Yet others manage to adapt part of their catalog to that new demand, without putting all their eggs in one basket; for example, bookshops that include space for tasting and buying wine.
This means that companies must keep a margin for product or service customization, such that the company is able to restructure its strategy at any time, without either starting from scratch or falling behind where its customers and competition are concerned.
The same goes for software: businesses must operate with room for change, for additions and new approaches to the future, and not limit themselves to very specific functions without undertaking projections or evolution analysis.
At Sales Layer we know about these variations in production cycle first-hand. That’s why, with our software for multichannel and omnichannel companies, we respond to the needs of the present with an eye on the innovations to come: artificial intelligence in the generation and distribution of product information.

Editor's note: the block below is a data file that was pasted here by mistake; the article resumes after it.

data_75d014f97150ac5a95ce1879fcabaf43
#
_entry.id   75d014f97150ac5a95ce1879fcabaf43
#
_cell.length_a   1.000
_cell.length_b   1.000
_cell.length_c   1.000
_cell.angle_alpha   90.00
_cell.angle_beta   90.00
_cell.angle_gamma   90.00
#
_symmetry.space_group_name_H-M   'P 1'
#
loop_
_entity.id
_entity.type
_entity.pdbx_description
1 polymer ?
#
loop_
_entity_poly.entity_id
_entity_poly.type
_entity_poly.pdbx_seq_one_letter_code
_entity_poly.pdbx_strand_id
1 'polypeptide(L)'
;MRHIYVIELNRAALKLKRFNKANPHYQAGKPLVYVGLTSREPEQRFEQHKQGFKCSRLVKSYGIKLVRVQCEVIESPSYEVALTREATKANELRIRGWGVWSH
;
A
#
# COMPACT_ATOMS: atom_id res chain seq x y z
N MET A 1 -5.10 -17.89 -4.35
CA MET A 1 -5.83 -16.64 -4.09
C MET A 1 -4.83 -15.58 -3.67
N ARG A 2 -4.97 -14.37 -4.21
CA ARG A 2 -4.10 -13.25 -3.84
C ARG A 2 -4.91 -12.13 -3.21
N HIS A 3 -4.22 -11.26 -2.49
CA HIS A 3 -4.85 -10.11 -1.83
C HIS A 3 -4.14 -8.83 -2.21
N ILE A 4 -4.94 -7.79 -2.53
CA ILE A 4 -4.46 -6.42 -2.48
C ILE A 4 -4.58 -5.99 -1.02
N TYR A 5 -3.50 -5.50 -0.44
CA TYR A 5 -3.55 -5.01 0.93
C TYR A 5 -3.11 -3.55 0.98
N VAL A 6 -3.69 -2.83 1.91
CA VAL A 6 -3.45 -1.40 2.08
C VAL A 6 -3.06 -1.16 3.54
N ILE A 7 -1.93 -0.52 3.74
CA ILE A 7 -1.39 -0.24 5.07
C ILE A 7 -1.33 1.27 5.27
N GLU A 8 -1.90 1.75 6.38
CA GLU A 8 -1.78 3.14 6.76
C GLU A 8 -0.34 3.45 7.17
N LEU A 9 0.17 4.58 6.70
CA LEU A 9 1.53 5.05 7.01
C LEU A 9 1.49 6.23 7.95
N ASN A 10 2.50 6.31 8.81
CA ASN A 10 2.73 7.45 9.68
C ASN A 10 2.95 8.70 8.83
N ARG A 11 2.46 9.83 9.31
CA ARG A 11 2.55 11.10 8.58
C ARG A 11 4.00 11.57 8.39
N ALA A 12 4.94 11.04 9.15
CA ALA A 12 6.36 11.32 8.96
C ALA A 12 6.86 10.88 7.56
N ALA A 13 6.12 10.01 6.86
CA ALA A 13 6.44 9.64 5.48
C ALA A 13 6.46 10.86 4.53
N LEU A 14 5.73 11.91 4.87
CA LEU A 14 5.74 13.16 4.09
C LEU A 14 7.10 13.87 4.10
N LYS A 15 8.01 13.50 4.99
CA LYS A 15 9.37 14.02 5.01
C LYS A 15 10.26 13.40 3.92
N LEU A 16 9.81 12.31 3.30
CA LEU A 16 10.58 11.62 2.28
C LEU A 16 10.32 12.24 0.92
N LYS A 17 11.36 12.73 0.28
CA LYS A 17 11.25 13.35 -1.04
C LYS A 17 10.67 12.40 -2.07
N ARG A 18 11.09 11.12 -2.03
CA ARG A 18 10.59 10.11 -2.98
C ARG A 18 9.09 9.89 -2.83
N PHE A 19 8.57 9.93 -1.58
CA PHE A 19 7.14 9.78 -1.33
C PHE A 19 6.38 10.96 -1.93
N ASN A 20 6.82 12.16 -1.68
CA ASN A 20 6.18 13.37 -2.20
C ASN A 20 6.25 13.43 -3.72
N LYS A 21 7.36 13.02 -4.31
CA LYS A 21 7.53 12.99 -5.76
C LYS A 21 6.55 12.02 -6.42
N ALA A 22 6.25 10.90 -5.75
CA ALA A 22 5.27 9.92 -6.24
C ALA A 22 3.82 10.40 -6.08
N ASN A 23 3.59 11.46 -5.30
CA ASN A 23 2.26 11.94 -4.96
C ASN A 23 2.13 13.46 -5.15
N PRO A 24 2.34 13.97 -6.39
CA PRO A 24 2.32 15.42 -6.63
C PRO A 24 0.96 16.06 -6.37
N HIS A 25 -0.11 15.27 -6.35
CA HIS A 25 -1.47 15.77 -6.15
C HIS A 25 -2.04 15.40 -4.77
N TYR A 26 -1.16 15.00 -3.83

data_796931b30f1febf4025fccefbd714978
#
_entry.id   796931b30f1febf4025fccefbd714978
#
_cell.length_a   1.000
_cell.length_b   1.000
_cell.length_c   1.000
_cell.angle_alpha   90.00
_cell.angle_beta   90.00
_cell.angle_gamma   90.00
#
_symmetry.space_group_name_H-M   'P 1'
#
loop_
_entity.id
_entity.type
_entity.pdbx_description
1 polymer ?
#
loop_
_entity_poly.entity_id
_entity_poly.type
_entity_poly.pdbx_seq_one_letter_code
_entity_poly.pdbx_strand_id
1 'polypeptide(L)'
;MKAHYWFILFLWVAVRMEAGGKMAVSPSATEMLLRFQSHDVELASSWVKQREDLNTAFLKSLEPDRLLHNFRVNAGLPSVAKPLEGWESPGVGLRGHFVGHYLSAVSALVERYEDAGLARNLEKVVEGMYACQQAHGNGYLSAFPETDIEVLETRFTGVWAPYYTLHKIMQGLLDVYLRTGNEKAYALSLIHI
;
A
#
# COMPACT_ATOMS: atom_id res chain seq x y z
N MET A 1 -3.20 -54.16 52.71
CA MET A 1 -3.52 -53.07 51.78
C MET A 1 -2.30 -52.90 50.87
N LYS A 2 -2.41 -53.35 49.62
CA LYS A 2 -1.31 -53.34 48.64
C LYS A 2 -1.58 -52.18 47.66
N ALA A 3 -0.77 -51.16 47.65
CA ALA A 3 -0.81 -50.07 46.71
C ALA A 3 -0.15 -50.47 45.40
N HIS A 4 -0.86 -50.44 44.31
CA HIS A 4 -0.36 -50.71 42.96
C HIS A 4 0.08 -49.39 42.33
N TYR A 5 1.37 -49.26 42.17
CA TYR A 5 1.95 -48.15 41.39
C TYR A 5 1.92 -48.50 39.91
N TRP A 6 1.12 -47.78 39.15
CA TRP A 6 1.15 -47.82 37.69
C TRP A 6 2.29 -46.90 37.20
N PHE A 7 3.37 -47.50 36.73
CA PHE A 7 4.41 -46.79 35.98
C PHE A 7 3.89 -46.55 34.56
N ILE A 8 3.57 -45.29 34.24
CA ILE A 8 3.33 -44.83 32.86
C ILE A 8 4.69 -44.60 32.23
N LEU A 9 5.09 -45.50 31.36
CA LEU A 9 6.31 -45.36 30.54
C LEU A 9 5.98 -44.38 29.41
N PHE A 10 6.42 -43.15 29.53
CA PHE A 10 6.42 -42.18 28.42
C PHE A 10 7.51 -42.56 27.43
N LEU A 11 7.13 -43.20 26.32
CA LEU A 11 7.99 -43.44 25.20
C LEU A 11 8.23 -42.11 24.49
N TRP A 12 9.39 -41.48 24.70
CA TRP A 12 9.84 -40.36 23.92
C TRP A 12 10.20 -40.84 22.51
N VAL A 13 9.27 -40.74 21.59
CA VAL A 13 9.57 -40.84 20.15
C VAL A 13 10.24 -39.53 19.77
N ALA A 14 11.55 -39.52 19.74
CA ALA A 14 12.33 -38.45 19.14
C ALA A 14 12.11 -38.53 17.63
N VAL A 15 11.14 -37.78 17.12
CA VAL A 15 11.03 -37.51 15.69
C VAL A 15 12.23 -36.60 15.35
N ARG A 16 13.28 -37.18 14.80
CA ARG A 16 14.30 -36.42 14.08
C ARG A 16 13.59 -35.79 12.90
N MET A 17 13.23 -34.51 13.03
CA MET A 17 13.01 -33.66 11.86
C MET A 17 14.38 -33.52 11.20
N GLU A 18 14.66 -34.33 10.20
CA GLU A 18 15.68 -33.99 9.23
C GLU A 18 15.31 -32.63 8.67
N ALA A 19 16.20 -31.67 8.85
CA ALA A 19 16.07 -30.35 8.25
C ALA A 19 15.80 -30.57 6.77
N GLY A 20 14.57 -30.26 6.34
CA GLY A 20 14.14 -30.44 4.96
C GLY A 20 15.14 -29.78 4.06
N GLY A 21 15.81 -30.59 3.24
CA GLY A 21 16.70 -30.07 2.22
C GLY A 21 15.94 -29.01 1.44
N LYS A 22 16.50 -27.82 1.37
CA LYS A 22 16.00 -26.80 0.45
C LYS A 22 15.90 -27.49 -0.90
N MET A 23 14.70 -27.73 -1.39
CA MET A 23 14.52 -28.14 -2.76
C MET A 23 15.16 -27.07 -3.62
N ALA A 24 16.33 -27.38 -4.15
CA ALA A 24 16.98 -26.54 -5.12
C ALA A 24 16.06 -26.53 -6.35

This is an essential step in a scenario where e-commerce will have ever more weight. According to basic macroeconomic principles, if demand is higher than supply, prices will tend to rise. But in this fast-paced panorama, there will always be a competitor with more supply capacity than you, more digitized and present on more channels, and who will be able to set lower prices that are more attractive for your audience.
Being prepared with a catalog that’s easy to organize and adapt in a short time span, is the key to continuing to compete today.
At the dawn of the early 2000s, when 'digitization' began to be taken seriously, the press began to comment on the arrival of the coolhunter or trend hunter in companies. Who was this person? Where in the structure of the business might they best fit: in marketing, in sales, in manufacturing...?
Perhaps, like every good hunter, their role was, and still is, to camouflage themselves behind all that business fabric.
However, the coolhunter’s main territory was to be the Net: searching every corner of the Internet to find those shoppers who were previously hardest to identify and above all, listen to their questions, complaints and wishes.
Within any given company, keeping up with the times is becoming increasingly complicated. in some industries, such as fashion, the release cycle has been reduced to 8 weeks. Keeping alert to developments in any socio-cultural, industrial or technological field, is the key to successfully anticipating shopping trends and reacting quickly to demand.